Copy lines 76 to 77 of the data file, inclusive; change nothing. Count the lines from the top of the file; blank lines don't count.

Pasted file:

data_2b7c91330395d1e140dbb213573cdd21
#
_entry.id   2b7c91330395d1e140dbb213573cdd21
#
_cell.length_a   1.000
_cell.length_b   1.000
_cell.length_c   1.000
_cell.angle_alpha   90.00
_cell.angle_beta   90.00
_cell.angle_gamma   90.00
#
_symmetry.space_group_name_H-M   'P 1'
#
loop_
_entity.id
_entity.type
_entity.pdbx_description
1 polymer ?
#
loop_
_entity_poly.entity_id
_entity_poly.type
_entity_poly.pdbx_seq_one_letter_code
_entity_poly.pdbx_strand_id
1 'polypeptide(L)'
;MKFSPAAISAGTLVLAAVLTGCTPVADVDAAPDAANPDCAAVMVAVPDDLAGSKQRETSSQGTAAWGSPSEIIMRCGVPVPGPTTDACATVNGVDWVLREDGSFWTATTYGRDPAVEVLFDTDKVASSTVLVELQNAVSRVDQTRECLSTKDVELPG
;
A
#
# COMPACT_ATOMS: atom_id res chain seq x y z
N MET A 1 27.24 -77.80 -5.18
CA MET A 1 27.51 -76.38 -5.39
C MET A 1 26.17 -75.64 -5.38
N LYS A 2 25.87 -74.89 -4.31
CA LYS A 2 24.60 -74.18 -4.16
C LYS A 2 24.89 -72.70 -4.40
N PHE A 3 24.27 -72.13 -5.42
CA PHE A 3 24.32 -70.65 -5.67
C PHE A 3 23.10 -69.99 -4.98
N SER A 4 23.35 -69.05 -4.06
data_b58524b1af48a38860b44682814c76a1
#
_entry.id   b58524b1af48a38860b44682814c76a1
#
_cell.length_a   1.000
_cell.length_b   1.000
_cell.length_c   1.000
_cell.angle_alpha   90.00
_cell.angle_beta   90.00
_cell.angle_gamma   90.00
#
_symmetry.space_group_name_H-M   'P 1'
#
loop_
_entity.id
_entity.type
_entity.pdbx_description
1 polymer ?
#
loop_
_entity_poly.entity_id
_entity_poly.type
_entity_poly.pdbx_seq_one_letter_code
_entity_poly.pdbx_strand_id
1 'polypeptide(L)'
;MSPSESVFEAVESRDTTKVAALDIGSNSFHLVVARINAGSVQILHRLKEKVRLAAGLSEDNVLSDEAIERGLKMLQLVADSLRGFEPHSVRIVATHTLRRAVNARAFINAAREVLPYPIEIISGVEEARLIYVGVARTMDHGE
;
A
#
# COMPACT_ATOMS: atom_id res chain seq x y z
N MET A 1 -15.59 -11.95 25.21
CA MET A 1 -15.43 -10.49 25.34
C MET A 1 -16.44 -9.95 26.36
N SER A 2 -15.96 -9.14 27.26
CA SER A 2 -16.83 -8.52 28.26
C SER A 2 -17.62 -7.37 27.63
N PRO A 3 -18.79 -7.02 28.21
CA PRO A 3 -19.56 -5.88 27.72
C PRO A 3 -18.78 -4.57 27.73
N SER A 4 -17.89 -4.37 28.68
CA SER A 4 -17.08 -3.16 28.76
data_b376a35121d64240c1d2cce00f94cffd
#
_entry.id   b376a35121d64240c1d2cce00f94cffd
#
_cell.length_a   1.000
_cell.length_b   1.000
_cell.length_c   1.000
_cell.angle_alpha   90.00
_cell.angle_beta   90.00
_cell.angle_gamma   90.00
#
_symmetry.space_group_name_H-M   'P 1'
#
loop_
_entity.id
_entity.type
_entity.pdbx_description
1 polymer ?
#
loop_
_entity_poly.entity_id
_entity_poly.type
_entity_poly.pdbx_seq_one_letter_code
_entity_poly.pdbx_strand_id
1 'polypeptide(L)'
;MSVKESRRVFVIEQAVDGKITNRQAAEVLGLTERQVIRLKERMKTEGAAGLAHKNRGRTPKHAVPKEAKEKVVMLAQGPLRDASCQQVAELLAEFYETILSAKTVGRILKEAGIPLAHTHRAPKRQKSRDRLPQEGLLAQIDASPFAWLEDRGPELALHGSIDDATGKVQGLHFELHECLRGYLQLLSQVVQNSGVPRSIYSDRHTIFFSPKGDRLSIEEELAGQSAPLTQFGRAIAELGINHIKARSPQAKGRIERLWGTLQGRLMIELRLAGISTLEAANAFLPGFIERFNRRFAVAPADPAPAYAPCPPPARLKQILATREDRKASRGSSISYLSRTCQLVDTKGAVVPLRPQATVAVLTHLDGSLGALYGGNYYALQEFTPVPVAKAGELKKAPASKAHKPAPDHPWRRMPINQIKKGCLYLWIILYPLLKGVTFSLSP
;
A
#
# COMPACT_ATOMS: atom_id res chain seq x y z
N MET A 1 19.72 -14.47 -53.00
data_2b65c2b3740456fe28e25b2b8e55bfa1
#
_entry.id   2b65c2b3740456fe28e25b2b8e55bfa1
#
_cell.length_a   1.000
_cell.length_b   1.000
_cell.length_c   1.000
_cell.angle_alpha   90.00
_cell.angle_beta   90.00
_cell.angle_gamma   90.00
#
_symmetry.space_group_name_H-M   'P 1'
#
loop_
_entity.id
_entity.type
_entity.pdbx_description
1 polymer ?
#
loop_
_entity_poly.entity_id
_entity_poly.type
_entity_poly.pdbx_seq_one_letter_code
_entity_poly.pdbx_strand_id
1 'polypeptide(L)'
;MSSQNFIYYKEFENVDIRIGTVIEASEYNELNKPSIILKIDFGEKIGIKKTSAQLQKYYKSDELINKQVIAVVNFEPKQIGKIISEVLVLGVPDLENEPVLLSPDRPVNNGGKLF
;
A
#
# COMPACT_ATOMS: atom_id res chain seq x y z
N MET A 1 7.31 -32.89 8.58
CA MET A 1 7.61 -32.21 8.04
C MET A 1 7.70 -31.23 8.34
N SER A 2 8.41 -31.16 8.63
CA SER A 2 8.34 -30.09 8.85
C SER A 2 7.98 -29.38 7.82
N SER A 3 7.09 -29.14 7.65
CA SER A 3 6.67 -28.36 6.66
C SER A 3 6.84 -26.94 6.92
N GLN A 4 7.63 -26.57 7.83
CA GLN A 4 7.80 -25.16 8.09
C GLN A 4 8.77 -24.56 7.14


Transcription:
C SER A 2 -17.62 -7.37 27.63
N PRO A 3 -18.79 -7.02 28.21